On November 19, 2011, a shot rings out at Kyle Wellington’s Texas house. At home is Kyle (Steve Izant), his wife Laura (Peggy Friedman), his brother Ty (Bruce Levy), his daughter Annie, and an unwelcome guest—convicted felon and reported stalker Thomas Lofton (Lyon Beckwith). The police find Lofton tied up with a bullet wound in his forehead, a handgun with no fingerprints, and both Wellington brothers confessing to the shooting, claiming self-defense. This is the setting when New York prosecutor Dan Fuller (Troy Hopper) enters a Texas court room to try Kyle and Ty Wellington for murder, a crime which in Texas carries the potential penalty of Lethal Injection.
Lethal Injection, now playing at the Vagabond Theatre, is set in a Montgomery County courthouse, the judge’s bench flanked by the American flag (left) and the lone star of Texas (right). Governor Rick Perry smiles down from his perch against robin’s egg blue wallpaper, opposite a sketching of the Alamo. This place, where “New York is a foreign country,” according to his associate Bryce (Coreen Ayr Hamilton), is the stage on which Fuller will try to rescue his career from a disastrous defeat that let a criminal walk free. He is fighting prejudice, xenophobia, and the interests of a governor who thinks the death penalty issue might ruin his reelection campaign.
… it’s a fun and interesting play to watch.
I wish I could say that this play was as much a moving struggle in defense of “truth, justice, and the American way” as, say, a drama like Mr. Smith Goes to Washington—the battle of a lone idealist versus the private interests of some very wealthy, very influential parties. But, despite some scenes that were purely didactic on the topic of the death penalty, the argument for capital punishment never gets an effective airing out. Its use as a prospective penalty for two vigilantes only underscores the issue of people (with families who love them) being executed, whether by the state or an angry father. As a local reporter explains it, “we kill people who kill people so know it’s wrong to kill people.”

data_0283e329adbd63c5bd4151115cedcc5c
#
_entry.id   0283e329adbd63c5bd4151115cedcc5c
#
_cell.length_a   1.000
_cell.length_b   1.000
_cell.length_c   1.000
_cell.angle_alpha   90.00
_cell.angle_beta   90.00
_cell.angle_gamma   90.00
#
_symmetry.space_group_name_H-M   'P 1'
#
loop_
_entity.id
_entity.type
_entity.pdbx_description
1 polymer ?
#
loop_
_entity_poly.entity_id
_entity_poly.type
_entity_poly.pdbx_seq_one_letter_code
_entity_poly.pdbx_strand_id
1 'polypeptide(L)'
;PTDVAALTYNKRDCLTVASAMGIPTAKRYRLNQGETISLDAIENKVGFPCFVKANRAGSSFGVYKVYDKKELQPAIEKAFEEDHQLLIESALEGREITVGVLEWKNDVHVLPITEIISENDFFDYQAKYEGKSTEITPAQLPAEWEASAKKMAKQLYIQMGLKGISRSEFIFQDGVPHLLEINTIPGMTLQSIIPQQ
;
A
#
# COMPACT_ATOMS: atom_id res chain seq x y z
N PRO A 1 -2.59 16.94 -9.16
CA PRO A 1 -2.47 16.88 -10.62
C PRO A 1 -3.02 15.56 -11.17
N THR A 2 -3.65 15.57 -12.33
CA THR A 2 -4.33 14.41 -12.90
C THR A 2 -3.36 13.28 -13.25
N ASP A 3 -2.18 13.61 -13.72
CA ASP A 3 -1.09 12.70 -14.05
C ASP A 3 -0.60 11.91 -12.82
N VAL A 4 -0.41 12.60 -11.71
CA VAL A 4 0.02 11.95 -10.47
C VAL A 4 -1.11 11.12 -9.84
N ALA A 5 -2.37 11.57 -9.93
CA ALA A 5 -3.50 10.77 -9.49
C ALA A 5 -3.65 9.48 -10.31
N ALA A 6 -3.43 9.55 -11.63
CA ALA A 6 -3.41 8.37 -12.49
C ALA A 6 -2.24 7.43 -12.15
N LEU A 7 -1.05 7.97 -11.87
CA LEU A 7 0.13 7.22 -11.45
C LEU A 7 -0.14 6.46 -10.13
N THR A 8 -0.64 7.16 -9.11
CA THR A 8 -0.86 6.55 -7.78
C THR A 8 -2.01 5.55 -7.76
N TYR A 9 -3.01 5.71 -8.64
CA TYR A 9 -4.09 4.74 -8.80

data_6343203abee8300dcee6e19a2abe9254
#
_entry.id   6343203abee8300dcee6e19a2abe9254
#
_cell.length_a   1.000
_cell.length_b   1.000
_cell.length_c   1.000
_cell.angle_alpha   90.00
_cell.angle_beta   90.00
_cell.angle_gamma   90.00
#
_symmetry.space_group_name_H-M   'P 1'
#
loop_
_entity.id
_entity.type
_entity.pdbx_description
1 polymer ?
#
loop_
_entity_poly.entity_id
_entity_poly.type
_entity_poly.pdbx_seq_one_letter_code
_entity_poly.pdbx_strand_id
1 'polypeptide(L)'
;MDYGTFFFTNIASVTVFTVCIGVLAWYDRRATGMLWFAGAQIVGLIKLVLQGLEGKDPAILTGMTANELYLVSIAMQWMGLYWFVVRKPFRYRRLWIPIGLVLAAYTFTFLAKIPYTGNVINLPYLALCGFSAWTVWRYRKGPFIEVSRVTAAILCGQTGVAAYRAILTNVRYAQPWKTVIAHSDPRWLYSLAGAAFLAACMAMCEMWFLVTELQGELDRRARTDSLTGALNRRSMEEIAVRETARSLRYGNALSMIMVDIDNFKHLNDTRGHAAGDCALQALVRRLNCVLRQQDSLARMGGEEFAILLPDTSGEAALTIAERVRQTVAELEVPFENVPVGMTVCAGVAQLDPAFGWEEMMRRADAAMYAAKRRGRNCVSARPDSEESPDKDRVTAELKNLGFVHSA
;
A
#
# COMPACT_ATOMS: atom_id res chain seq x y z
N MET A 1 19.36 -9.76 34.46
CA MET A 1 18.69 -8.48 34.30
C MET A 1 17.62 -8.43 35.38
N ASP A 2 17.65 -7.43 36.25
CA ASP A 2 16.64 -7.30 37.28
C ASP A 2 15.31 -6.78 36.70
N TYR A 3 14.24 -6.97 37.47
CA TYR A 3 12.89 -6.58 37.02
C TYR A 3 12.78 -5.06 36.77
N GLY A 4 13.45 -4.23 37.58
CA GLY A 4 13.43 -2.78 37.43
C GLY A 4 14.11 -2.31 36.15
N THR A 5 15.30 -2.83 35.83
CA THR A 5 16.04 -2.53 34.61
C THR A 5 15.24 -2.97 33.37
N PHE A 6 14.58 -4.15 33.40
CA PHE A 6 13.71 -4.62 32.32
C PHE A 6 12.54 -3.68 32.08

Ambiguity aside, it’s a fun and interesting play to watch. Levy and Izant have few lines, but they were constantly present in the scene, watching and commenting to each other, reacting to evidence and examination with real feeling. Both Hopper and his defense counterpart Robert Wiley (Tor Tonnessen) directly address the audience, Tonnesson affecting a leisurely drawl to charm his Texan jury against the Yankee prosecutor. Marc Rehr’s performance as Judge William Toffett, a well-connected member of Texas’s high society, is good comic relief, eliciting laughter even in the most tense of circumstances.
The most moving performance, however, must go to Lyon Beckwith, who takes the stand as Thomas Lofton’s twin brother Cain. His grief is palpable, his confusion heart-breaking. The suffering he endures under Wiley’s ruthless cross-examination, with all his brother’s misdeeds trotted out in front of the jury, is perfect.
If you want a play that discusses the potential negative ramifications of the death penalty, I’d recommend something like The Exonerated. But Lethal Injection is a different type of story altogether. Court rooms are refuges of ambiguity, where triumph is determined by the absence or presence of reasonable doubt. This play captures that confusion in full, while offering up a juicy courtroom drama deep in the heart of Texas.
Running Time: approx. 120 min. with a 15 min. intermission.
Lethal Injection is playing at the Vagabond Theatre in association with the Baltimore Playwrights Festival through August 5, 2012. For tickets call 410-563-9135 or online.